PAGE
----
Some low-life spammer has started forging messages from my domain. My mail server is receiving many deliveries per second, all bounces for users that don't exist at my domain. Unfortunately I have (had) a catch-all alias that put mails for all unknown users into my mailbox. Ooops.
I'm in the habit of making up e-mail addresses within my domain, in order to keep track of where people get hold of my e-mail address. So if Amazon want my e-mail address, I'll tell them it's email@example.com. That mail will still get to me because of my catch-all alias, but I'll be able to tell that something fishy's going on if somebody else starts to send me mails to that address.
Most of the bounced joe-job e-mails are sent to a generated address, e.g. JohnSmith@example.com. I want to discard those mails, yet still accept the firstname.lastname@example.org addresses that are meant for me. How can I do wildcard address aliasing with Exim?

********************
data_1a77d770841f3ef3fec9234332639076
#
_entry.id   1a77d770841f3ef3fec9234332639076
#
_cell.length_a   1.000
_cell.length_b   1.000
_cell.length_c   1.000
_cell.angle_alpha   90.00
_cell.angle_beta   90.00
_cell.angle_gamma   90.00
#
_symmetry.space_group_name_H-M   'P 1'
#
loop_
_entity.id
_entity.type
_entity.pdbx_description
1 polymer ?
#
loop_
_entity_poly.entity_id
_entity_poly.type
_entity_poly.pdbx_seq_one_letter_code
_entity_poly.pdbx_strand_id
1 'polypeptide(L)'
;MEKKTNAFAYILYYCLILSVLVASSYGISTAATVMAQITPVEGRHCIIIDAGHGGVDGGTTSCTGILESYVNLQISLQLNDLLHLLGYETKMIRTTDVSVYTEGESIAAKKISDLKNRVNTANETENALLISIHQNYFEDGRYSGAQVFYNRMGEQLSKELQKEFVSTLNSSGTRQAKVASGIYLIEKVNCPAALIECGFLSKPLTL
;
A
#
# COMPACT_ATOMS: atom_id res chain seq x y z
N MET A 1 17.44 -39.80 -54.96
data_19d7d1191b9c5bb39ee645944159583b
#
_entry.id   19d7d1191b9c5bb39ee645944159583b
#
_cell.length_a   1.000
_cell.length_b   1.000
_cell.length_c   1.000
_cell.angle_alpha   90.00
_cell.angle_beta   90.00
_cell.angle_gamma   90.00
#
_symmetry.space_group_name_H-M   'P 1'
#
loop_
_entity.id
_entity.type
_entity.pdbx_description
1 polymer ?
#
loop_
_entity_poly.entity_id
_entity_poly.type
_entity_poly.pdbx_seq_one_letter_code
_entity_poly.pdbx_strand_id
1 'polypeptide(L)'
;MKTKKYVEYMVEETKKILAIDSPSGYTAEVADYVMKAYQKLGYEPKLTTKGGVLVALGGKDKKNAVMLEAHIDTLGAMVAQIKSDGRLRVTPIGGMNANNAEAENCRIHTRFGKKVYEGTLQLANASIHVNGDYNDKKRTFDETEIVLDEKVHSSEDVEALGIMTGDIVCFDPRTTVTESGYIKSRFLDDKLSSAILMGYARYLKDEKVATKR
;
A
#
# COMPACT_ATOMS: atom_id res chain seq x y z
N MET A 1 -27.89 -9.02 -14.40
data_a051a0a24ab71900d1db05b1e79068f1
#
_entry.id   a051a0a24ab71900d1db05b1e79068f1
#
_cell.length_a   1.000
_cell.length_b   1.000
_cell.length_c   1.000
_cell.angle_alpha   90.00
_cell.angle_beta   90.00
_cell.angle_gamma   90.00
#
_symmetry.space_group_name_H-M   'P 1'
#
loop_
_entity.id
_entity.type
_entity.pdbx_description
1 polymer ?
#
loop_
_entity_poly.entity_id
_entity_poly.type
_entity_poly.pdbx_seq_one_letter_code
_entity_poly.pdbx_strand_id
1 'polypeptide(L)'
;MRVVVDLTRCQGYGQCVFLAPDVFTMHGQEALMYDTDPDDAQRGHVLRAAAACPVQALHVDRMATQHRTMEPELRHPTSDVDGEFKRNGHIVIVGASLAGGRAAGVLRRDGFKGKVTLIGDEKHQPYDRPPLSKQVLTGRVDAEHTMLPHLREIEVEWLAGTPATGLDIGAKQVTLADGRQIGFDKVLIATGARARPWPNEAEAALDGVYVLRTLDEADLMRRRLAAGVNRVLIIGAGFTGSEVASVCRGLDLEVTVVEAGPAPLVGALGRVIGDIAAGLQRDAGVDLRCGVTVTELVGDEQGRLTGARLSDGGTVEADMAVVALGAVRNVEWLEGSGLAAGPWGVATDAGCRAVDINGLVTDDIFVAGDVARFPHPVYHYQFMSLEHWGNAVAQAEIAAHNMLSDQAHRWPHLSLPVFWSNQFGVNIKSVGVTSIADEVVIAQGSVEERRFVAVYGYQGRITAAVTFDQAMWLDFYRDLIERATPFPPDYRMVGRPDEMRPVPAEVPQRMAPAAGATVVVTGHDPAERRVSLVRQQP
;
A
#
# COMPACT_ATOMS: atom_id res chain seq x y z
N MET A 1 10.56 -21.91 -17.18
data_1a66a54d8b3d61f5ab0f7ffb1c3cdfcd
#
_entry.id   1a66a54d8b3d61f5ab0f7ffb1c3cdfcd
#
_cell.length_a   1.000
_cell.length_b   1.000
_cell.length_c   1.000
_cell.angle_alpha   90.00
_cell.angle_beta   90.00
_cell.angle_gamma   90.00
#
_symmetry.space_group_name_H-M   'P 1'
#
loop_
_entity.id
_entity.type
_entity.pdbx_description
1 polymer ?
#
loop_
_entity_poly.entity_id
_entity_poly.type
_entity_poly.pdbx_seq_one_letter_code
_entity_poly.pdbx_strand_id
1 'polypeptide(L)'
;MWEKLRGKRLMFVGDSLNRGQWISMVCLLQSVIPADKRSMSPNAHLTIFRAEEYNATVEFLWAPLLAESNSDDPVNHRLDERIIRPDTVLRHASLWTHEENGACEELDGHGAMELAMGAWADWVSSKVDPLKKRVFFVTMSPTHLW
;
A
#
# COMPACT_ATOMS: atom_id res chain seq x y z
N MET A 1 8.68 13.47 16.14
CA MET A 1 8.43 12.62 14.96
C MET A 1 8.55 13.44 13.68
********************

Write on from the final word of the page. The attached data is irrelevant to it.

The short answer is, you can't. My catch-all alias looks like this:
It would be nice to write this:
...but unfortunately it doesn't work. Fortunately Exim has a little feature that is nearly as good. You can strip off a wildcard suffix from the username before delivery is attempted. Just add these lines to the appropriate router declaration:
local_part_suffix = -* local_part_suffix_optional
Now any e-mail with a '-' character in the username will have that suffix part stripped off before delivery is attempted. So now my alias rule looks like this:
Any emails to alex or alex-ANYTHING will come to me. Everything else gets quickly rejected as unroutable.